19/02/2020

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How Long is a Paragraph in Nonfiction?

by Bennett R. Coles

How Long is a Paragraph

If this is the first time you set out to write a nonfiction book and you want to know how long your paragraphs should be, you might be asking yourself questions like:

  1. What’s the ideal paragraph size?
  2. Can a paragraph be 3 sentences?
  3. Is a 300-word paragraph too long?

So, you do the next logical thing — search Google for an answer. But then you find that many of those answers are conflicting:

  • All paragraphs should have the same length, between 100 and 200 words
  • Paragraphs don’t need a set length, don’t limit yourself and write to your heart’s content!
  • While paragraphs can have any length, make sure you don’t mix short ones and long ones

…and so on and so forth.

The truth, of course, lies somewhere in the middle. As a matter of fact, nonfiction paragraph length doesn’t follow a set of formulas, but instead a set of guidelines.

4 Paragraph Guidelines for Nonfiction Authors

First Guideline: At a minimum, a paragraph must have an opening sentence that introduces a main idea (just one!) followed by 3-5 sentences that expand on it and then close with a concluding sentence. At their core, nonfiction paragraphs are units of knowledge and must be whole in order to facilitate the effective transfer of knowledge from author to reader.

If your ideas aren’t fully developed in each paragraph, then you’ll be creating unwanted speed bumps that will leave your readers confused, frustrated or both, which will lead to rapid attrition. Once this happens, there’s a good chance your readers will never pick up your book again because they’ll be expecting more of the same (and they’ll likely be right).

Second Guideline: A reasonable paragraph length is between 100 and 200 words. Now, this isn’t based on a formula but on the simple fact that the nonfiction genre — and problem-solving nonfiction in particular — is about ideas, and those ideas need a minimum number of words for you to be able to develop them effectively.

For example, a nonfiction paragraph that’s too short might be a telltale sign that an idea has been rushed and not fully flushed out. A paragraph that’s too long might contain multiple ideas.

Third Guideline: If there is an actual rule about paragraphs, it’s that each must only expand on a single idea. But if this idea is too complex, then you may need to break it up into several sub-ideas, each requiring its own paragraph.

The trick is to initially write your book from a stream of consciousness and not worry about paragraph length. Then go over the section you previously wrote and if you find a paragraph that’s too long to for a reader to process (say, 400 words) then analyze it. If it contains too complex an idea, you’ll need to split it into multiple sub-ideas each with its own paragraph. If it contains more than one idea, you’ll need to break it up into individual ones.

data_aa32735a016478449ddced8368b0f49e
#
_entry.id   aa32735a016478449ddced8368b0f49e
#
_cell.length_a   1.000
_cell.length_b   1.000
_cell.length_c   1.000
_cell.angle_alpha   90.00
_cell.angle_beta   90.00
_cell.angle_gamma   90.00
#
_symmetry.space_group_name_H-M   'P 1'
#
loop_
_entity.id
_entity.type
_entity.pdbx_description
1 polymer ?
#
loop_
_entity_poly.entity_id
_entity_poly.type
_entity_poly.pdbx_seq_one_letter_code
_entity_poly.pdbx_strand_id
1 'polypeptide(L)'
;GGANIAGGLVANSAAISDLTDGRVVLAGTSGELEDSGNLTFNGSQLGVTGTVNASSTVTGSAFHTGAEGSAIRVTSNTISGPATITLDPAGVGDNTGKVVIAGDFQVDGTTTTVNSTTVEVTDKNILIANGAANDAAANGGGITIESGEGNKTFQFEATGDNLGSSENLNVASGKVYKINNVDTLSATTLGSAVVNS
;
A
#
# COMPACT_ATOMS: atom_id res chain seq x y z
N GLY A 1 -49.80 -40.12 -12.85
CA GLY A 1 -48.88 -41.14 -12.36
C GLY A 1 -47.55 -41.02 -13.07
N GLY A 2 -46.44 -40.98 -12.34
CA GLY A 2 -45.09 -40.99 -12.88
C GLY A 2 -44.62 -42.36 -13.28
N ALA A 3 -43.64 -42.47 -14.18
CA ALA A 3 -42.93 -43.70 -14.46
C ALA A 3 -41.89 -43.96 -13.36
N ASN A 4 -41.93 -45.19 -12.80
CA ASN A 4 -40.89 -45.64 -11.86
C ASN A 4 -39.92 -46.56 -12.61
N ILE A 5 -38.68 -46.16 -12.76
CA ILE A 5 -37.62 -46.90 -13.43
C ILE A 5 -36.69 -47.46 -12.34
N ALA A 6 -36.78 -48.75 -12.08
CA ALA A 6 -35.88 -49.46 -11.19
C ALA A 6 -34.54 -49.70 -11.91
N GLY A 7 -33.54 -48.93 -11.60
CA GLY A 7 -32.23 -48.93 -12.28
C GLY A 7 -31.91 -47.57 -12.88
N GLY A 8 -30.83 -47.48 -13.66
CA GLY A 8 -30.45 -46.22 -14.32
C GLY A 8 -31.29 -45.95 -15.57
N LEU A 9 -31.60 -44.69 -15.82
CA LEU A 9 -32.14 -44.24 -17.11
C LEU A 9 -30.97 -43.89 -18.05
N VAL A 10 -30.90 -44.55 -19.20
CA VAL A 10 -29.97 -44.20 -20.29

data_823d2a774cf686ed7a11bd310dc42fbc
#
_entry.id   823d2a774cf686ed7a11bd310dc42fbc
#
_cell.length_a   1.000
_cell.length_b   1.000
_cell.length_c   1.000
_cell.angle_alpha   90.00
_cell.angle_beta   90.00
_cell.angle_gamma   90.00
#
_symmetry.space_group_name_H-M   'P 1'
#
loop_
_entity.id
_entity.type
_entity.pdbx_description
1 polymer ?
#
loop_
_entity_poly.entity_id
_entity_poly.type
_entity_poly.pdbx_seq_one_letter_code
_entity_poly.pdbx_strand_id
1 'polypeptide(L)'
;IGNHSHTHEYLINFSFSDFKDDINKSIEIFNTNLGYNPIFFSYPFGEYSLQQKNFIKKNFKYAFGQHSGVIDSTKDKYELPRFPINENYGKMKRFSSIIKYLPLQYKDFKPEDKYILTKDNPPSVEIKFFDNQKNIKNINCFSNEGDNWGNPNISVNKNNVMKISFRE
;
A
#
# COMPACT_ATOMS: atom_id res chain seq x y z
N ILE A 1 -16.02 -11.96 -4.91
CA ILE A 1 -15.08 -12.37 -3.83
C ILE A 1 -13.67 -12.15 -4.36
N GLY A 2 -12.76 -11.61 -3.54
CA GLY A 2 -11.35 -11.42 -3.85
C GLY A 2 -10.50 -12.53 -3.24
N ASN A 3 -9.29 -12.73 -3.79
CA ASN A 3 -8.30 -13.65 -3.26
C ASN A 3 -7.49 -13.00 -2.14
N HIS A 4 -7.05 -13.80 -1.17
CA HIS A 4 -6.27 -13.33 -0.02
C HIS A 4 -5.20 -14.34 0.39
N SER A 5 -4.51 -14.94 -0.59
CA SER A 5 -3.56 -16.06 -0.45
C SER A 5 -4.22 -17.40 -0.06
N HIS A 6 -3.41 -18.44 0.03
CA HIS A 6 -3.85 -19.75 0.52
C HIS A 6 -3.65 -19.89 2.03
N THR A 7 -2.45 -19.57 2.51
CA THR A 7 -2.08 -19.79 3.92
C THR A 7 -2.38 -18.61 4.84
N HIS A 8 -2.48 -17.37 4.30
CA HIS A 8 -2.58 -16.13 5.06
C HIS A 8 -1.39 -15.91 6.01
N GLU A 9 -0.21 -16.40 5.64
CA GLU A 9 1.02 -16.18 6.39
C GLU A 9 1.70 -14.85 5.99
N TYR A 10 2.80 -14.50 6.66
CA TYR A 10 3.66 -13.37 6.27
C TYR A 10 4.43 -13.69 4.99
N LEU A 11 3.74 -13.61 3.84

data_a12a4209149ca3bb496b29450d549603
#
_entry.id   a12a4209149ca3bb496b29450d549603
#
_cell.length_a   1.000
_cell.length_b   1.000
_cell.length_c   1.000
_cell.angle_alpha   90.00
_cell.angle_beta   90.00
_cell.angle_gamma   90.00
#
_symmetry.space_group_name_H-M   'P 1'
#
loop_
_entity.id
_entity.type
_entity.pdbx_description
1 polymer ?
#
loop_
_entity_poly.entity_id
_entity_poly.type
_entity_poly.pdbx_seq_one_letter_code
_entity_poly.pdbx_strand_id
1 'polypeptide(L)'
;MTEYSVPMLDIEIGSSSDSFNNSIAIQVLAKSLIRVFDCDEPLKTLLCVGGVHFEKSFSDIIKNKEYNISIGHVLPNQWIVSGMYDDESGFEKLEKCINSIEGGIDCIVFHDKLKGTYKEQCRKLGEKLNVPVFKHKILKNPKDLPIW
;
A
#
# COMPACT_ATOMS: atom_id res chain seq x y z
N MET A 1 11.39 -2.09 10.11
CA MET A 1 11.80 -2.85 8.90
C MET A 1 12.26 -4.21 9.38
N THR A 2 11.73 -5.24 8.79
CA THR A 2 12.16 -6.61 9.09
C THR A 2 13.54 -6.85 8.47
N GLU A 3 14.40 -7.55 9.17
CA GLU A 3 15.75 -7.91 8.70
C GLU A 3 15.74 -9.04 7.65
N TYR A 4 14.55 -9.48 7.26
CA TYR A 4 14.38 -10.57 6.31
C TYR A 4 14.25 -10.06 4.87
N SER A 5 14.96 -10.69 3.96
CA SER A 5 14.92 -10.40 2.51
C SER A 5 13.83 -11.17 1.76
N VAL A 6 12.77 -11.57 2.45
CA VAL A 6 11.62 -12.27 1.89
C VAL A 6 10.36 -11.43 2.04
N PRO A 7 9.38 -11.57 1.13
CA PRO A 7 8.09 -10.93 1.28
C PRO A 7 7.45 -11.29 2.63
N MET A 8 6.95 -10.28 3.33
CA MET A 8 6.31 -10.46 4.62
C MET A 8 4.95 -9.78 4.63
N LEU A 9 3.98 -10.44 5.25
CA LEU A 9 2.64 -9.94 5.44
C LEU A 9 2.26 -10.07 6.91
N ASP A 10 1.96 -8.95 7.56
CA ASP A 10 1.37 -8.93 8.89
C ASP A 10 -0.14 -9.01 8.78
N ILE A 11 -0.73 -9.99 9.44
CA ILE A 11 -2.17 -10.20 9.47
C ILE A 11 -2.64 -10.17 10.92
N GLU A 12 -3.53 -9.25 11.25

Fourth Guideline: Try to be consistent with your paragraph lengths. Does that mean that all paragraphs should be the same length as a matter of style? No, far from it.

Readers do need a semblance of consistency for the sake of being able to process information at a reasonable pace, but this process has to be organic, not forced.

What’s important in nonfiction is to be conscious of the fact that you’ll likely be introducing a large number of new ideas to your audience who (hopefully) has never heard of them before, and they’ll need the right amount of words to be able to read and digest each idea before moving on to the next one.

So, with your focus on clarity (read: quality) instead of quantity, you’ll develop a natural flow and therefore a natural paragraph length. What you don’t want are long and tedious paragraphs (too complex an idea) or short incomplete ones (confusing and frustrating to the reader) — or worse yet, a combination of the two!

Good luck!

If you enjoyed this article and are in the process of writing a nonfiction book, be sure to check out my free nonfiction success guide, drawn from years of experience editing books for bestselling authors (including a New York Times bestseller) and ghostwriting for CEOs and politicians. Simply click here to get instant access.

Ben

Leave me a comment below if you have any questions or a specific need that I can help you address – I operate an author services firm that specializes in helping entrepreneurs, professionals and business owners who want to publish books as a calling card for prospects, to establish their status as an expert or to just to generate additional leads for their businesses.

Here are some related posts I highly recommend:

How to Write a Compelling Book in 12 Steps: A Must-Read Guide for Nonfiction Authors

Write Your Own Book and Become an Expert: 11 Reasons Why You Should

How to Grow Your Business Writing a Nonfiction Book

How Long Does it Take to Write a Book to Help Grow Your Business?

5 Book Cover Maker Mistakes to Avoid When Designing a Nonfiction Cover

 

Bennett R. ColesBennett R. Coles is an award-winning author of 6 books published through Harper Collins (NY) and Titan Publishing Group (UK). He is also the publisher at Promontory Press and the founder/CEO of Cascadia Author Services, a boutique full-service firm that specializes in premium author services specifically designed for busy professionals. Our end-to-end services include writer coaching, ghostwriting, editing, proofing, cover design, book layout, eBook production, printing, distribution and marketing.

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